Cutty Sark review
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When I was a kid the Cutty Sark used to be beached inside a dry concrete pit, and all the stale rainwater would collect in the corners in a dirty stew of sticks and polystyrene cups. Ah, nostalgia! Nowadays its floating on a greenhouse.
It's quite clever the way they've done it. Imagine a half-bubble of glass with a boat dropped on top, sinking halfway through the roof. It's a bit like a cherry on top of a bun. It just sits on top with its decks exposed, and you can have a stroll around the basement and see it hanging in mid-air, like a giant chandelier. The only other place that you can view a boat from such a unique angle is on the bottom of the seabed.
While I'm sitting here waiting for the doors to open a party of fifty school kids has turned up -- noisy ones. And three teachers, too -- even noisier than the kids, all shouting like stressed-out sergeant majors. They're trying to marshal their adolescent army into a tidy line, but not having much luck. I wonder if they still have a plank onboard this boat? Are you still allowed to make people walk the plank these days? Probably not. But I never understood the point of a plank anyway. Why bother blindfolding them and making them walk five feet on a bendy bit of wood? Just shoot them! Or fire them out of a cannon, or something. Throw them over the side. Who cares whether they can balance on a bit of wood?
Part of me would quite like to be a sailor. Half of my head wants to stow away on a boat and never come home. But then I come to somewhere like this and learn that life onboard wasn't much fun. They've stacked up a few sacks and bags and crates of cargo to give you a taste of the space, but most of it is empty space today -- taken up by flashing TV screens showing scenes of the sloshing sea. They've got a little sit down cinema as well, projecting a little movie onto the back of some tea chests to tell you what it did and where it went. I like sitting here and listening to all of the sounds floating out of the speakers: you can hear the creaking hull and brass bell ringing on top, and a few seagulls flapping around outside.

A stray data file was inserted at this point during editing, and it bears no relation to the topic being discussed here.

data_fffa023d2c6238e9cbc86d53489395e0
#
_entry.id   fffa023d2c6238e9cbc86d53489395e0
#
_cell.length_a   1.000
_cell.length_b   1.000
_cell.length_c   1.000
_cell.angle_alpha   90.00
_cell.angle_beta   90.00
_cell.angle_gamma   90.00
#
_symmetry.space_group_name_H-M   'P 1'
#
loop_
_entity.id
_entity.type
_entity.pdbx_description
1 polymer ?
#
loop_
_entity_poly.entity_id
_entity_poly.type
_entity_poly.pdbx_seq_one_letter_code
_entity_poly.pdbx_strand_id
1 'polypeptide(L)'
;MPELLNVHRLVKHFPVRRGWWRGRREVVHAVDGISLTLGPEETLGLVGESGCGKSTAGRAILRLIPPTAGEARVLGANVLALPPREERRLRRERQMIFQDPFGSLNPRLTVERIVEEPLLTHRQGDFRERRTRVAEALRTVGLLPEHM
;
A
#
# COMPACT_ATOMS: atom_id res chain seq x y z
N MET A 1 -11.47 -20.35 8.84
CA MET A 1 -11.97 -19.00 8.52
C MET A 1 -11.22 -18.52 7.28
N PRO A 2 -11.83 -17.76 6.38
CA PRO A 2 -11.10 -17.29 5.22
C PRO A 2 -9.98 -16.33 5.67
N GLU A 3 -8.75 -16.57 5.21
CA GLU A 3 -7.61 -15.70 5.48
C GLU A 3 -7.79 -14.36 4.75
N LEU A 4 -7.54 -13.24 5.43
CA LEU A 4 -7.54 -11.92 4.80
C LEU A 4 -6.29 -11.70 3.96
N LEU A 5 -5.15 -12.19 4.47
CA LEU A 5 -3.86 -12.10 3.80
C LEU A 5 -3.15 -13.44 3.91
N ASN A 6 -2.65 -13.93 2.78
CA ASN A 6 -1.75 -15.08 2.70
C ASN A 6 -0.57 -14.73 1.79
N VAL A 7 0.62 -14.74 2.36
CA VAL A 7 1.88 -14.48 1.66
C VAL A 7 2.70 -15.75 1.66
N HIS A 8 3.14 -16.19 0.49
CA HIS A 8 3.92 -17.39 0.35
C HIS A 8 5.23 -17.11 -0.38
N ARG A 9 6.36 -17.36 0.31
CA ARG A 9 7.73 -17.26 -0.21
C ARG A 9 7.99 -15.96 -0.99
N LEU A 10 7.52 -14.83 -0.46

The next deck has got a few interactive table tops and models for the kids (not very exciting) and some scale models of the ship. You'll find some original artefacts on show as well -- they've got a lifebelt, a barometer and a bell, but not a lot else. The middle deck seems rather sparse and empty to me -- they should have put some more cargo boxes in there.
The top deck is by far the most interesting. What a beautiful deck. It's all polished wood and coils of rope. The masts are towering fifty feet at least, and I'm struggling to see where they finish because their pointed tops are puncturing the sun. I can only imagine what they must have looked like with their white sails billowing -- what an amazing sight! Why don't they put them back on again? This ship has got no clothes on. But even without its skin the bones are beautiful.
How on earth did the sailors manage to climb to the top of the mast? They must have been mad! You would require balls of steel to even attempt it today, so imagine what it must have been like when the boat was rolling around on the South China seas.
You can have a nose around a couple of the crew cabins and see the five-foot bunkbeds where they slept (you'd have to chop your feet off to fit inside). You can also look inside the beautiful saloon with its warm wood and hanging lamps of polished brass -- it even has a cast iron fireplace in it. Did they not have health and safety laws in the 19th century? I don't think I'd fancy lighting a fire on a wooden boat. That shows you how soft we are these days. The only time this boat ever caught fire was actually right here in Greenwich, on this very spot, when some hoodlums torched it in dry dock.
The end of the tour takes you down into the concrete pit underneath the ship. As you come down the stairs you can see the whole thing suspended above you like a storm cloud in the sky. It is huge. If you stick a pair of wings on it then it would bigger than a jumbo jet. It seems far too heavy to be hanging from the ceiling. It reminds me of that big Blue Whale they've got suspended from the ceiling at the Natural History Museum.
The final exhibit is a collection of colourful figureheads, but there's not a lot else. Just a lot of screaming kids and nattering families in the cafe.
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